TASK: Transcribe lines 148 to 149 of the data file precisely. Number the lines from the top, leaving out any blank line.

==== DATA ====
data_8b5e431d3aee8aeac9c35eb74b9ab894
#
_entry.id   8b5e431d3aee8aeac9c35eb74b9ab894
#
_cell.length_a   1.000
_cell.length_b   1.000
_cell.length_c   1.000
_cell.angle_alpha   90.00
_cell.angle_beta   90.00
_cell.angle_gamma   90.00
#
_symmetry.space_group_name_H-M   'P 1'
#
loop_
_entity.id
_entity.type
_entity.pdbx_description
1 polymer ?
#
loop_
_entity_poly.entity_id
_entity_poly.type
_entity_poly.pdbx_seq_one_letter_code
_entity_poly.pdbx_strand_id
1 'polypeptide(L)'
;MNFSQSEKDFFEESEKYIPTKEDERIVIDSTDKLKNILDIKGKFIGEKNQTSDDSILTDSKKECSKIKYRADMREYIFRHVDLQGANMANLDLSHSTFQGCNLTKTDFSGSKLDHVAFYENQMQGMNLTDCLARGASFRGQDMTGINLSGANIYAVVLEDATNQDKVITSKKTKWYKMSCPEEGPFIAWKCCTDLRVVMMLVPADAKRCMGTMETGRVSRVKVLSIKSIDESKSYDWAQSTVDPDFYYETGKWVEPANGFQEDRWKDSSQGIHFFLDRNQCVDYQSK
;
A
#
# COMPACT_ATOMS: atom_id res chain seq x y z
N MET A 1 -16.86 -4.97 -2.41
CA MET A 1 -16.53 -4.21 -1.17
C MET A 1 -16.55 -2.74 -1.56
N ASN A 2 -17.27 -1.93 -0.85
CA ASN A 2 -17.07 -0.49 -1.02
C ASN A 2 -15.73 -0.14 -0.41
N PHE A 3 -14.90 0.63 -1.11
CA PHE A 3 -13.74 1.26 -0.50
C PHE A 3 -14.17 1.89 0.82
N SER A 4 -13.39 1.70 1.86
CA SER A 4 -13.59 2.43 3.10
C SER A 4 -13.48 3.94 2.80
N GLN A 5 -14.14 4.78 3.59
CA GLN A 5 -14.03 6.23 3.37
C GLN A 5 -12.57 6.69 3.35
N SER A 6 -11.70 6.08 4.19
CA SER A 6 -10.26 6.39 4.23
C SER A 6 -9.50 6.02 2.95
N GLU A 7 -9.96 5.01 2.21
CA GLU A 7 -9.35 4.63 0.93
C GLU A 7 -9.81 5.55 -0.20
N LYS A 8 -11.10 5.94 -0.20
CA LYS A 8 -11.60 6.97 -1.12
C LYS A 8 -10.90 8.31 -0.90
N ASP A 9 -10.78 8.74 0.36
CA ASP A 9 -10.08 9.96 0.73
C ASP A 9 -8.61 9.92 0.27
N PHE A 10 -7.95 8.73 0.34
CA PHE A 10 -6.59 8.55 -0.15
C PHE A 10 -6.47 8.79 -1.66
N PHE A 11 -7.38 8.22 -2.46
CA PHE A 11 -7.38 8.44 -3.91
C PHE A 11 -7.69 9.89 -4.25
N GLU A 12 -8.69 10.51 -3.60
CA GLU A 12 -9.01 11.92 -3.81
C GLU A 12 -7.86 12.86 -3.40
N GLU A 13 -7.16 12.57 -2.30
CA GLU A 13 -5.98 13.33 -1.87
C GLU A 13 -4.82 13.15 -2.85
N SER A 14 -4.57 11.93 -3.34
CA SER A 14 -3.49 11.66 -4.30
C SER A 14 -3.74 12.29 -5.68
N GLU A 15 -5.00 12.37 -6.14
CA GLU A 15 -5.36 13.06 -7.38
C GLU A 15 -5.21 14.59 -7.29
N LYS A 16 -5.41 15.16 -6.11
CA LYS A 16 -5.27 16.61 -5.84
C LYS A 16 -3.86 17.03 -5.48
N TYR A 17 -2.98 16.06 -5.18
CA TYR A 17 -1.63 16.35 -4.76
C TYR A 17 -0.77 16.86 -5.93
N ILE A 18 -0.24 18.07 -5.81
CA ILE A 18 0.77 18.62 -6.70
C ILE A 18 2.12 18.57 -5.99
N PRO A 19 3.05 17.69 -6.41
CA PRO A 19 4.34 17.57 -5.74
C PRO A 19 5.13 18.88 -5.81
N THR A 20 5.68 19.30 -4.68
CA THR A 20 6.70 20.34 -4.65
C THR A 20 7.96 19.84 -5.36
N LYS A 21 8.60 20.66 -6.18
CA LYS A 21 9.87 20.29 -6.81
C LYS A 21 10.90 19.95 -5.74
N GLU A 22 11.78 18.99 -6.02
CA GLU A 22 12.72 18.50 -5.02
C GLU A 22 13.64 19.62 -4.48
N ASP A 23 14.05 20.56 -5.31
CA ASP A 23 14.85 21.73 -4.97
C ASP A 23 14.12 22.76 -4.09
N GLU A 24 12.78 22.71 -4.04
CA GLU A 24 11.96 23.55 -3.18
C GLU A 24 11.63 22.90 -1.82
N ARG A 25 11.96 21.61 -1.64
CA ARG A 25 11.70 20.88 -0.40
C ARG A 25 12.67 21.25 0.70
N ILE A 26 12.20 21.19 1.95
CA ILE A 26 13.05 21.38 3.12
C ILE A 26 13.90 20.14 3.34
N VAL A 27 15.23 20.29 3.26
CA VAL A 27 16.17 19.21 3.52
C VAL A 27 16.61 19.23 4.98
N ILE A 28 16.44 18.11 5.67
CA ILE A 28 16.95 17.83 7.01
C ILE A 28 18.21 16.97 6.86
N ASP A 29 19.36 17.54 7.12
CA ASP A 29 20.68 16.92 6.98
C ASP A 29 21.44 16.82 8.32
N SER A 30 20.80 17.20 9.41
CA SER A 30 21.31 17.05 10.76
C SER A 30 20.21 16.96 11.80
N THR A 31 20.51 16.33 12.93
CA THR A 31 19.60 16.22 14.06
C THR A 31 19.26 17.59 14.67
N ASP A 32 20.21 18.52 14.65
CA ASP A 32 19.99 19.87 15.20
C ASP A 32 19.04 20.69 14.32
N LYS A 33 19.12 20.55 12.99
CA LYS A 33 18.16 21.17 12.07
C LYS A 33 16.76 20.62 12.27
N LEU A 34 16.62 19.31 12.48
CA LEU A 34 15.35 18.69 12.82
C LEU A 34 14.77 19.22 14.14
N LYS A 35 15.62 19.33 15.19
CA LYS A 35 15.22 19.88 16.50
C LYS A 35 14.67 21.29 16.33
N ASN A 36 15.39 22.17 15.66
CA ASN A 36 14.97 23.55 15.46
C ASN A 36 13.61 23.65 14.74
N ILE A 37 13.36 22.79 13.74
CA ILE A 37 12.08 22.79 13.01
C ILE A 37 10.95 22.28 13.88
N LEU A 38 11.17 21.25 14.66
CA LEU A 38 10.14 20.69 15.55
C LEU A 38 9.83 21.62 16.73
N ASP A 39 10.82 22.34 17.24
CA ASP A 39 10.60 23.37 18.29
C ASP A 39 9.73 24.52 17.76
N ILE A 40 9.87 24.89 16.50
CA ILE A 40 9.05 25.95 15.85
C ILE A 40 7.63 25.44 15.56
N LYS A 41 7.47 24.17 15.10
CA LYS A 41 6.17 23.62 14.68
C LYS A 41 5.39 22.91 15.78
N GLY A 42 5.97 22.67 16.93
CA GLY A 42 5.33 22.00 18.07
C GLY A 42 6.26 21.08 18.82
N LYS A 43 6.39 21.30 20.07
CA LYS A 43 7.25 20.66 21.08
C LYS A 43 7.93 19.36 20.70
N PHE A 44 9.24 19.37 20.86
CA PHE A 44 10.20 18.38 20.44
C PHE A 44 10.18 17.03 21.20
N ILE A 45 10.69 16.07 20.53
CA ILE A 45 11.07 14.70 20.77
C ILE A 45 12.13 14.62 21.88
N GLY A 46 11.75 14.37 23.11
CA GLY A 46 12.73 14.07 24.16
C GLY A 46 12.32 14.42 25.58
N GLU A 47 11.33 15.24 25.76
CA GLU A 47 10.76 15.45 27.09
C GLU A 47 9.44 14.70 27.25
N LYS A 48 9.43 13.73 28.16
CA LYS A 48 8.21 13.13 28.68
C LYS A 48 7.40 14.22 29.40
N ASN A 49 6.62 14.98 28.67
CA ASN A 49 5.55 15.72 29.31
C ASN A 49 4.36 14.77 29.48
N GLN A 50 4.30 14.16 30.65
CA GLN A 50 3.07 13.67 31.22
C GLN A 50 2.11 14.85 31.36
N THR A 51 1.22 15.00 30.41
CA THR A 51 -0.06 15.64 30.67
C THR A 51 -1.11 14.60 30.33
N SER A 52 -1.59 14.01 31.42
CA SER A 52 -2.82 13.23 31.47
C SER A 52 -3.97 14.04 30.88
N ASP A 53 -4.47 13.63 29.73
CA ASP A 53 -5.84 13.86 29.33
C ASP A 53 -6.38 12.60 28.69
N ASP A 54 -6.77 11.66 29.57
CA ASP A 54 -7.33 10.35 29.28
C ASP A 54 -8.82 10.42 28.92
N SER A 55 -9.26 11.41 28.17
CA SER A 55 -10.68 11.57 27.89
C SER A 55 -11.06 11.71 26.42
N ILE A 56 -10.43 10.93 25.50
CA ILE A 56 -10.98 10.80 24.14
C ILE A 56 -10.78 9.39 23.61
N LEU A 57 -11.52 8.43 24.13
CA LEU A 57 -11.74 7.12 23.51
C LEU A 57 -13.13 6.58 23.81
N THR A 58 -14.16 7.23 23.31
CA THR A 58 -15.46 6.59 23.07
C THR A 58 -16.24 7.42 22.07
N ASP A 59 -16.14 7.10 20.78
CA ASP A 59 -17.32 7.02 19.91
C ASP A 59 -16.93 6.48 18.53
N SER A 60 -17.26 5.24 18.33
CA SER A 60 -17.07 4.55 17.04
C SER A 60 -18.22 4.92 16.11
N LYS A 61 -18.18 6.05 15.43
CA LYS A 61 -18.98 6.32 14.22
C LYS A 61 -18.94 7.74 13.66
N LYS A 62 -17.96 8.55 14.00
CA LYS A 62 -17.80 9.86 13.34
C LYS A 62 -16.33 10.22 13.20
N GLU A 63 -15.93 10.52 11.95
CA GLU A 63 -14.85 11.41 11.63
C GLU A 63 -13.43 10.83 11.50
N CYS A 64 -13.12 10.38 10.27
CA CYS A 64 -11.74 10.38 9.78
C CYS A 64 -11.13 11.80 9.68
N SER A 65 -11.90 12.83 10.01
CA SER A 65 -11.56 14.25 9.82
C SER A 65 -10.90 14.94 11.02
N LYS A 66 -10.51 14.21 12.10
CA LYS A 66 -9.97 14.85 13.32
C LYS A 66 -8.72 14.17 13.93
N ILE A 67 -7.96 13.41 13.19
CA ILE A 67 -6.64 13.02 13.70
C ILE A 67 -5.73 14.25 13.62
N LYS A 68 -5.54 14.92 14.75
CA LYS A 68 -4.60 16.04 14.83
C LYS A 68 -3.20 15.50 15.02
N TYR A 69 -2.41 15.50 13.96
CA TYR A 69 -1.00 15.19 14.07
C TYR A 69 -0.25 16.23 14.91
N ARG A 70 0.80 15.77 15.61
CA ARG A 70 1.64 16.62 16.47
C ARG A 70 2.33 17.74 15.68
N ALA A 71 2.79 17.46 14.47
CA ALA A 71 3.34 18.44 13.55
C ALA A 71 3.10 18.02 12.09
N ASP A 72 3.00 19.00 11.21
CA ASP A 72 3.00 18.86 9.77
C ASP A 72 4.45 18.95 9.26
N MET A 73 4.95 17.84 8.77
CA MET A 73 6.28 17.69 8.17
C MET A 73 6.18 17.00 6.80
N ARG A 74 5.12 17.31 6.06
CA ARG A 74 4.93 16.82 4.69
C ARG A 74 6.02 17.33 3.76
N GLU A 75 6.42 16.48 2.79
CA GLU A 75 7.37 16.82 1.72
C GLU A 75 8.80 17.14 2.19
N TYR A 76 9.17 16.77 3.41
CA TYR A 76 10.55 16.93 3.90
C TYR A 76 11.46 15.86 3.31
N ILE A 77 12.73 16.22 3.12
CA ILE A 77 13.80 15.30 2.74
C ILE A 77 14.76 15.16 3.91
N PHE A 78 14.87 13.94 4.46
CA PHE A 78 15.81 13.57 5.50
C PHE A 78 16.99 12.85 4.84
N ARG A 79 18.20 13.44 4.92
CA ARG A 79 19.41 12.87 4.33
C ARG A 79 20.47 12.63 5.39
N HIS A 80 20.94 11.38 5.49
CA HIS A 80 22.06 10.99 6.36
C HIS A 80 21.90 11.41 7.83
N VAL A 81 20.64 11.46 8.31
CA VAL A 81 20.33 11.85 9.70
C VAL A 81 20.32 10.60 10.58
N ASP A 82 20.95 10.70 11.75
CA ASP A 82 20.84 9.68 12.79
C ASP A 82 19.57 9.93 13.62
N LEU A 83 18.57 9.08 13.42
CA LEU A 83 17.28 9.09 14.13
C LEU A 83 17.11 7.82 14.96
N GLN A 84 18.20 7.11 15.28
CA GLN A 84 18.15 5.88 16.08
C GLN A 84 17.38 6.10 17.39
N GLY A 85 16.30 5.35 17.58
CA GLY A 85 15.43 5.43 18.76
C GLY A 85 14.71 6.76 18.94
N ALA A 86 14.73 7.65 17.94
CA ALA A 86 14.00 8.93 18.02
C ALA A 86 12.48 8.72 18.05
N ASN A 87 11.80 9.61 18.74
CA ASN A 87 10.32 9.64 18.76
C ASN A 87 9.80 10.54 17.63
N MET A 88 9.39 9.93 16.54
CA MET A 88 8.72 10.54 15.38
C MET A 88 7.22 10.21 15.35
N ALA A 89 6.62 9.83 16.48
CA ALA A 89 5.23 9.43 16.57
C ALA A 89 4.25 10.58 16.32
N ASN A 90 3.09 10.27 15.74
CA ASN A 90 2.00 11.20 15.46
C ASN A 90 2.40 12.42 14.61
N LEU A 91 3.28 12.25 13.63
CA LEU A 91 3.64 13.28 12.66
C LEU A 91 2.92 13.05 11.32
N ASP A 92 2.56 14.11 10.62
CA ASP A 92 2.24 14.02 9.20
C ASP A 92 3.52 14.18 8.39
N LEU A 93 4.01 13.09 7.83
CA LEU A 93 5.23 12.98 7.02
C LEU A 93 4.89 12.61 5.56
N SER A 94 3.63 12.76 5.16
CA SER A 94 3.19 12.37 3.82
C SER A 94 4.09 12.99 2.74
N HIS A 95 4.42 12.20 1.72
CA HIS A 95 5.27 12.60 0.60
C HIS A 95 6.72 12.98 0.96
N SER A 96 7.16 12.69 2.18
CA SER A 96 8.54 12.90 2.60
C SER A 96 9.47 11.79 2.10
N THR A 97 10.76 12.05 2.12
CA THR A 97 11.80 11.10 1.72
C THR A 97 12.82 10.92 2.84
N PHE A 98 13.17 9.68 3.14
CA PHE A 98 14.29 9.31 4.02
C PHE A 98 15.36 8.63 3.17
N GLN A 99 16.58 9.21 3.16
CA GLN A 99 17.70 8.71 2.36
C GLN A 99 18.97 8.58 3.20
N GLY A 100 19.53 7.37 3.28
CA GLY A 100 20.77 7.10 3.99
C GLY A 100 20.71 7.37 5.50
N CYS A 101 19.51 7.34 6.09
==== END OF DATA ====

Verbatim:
N ILE A 40 9.87 24.89 16.50
CA ILE A 40 9.05 25.95 15.85